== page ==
BERLIN (Reuters) - Foreign companies announced record levels of new investment in Germany last year despite the economic downturn and high energy prices, according to an analysis published on Tuesday by the federal development agency Germany Trade and Invest (GTAI).

In 2023, commitments for new establishments and expansions totalled 34.8 billion euros ($37.53 billion), exceeding the previous record level of 25.3 billion euros in 2022 by more than a third. "The level of investment has increased noticeably," Achim Hartig, managing director of GTAI, told Reuters.


Eight projects had a volume in the billions. Number one is the Taiwanese semiconductor group TSMC, which plans to invest 10 billion euros in a new plant in Dresden.

The U.S. chip company Wolfspeed wants to spend 3 billion euros on a plant in Saarland. Apple wants to massively expand its European centre for chip design in Munich, planning to spend 1 billion euros.

In other sectors, the U.S. pharmaceutical group Eli Lilly is spending around 2.3 billion euros on its new plant in Alzey in Rhineland-Palatinate, while the energy group BP is planning to spend as much as 6.8 billion euros on two wind farms in the North Sea.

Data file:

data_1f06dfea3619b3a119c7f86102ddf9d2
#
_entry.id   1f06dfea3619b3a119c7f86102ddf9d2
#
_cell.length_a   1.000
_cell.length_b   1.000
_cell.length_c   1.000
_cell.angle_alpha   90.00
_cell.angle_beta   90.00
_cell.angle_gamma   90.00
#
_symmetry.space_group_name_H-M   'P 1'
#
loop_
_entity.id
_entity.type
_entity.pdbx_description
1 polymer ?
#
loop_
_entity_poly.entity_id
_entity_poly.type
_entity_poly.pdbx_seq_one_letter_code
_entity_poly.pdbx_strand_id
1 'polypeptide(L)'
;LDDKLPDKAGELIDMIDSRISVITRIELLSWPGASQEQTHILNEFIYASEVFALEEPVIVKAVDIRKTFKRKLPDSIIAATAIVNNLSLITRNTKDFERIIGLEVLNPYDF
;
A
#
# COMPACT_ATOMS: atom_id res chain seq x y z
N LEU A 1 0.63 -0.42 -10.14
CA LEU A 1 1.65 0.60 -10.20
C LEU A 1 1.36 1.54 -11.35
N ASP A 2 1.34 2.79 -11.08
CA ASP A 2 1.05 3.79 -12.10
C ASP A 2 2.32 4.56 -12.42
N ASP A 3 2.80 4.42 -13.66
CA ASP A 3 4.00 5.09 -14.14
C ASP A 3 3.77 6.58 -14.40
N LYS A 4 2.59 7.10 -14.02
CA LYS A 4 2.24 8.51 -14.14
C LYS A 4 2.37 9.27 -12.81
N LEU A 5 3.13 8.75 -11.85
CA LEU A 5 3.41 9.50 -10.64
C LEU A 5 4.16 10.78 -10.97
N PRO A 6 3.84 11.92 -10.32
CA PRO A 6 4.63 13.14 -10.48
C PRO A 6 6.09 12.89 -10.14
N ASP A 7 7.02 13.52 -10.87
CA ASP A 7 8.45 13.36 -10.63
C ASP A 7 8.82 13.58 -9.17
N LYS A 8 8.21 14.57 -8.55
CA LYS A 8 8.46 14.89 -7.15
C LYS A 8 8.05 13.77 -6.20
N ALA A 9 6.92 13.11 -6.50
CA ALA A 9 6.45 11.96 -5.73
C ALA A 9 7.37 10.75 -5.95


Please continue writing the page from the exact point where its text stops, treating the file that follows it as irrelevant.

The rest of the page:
Three data centres in Berlin, Wustermark in Brandenburg and Hanau in Hesse are also set to exceed the billion euro mark.

MORE MONEY, FEWER PROJECTS A total of 1759 projects were announced last year, according to GTAI, which includes new establishments and expansions but not takeovers and mergers in its statistics. This is a decrease of 1%, or 24 projects, compared to 2022.

"Worldwide, foreign direct investment fell by 2.6%, in Europe by as much as 7.4% and in Western Europe by 8.8%," said Hartig. "So we are gaining market share."

A good two thirds of the projects can be assigned to the area of transformation technologies, such as batteries, green energies or digitalisation.

"We need these to make Germany climate-neutral by 2035," said Hartig, adding that the availability of renewable energy is a big plus for attracting such companies despite high taxes and electricity costs.


The U.S. remained the largest foreign investor in Germany last year with 235 projects. However, this is 16% less than in 2022, due to the strong support provided by the multi-billion dollar Inflation Reduction Act (IRA) subsidy programme, said GTAI expert Thomas Bozoyan.

"This has made domestic investment in the U.S. more attractive," Bozoyan said.

Switzerland took second place with 202 projects, closely followed by China. With 200 projects, China achieved its highest figure since 2017, boosted by coronavirus catch-up effects.

($1 = 0.9272 euros)

(Reporting by Maria Martinez; Writing by Rene Wagner; Editing by Peter Graff)

By Rene Wagner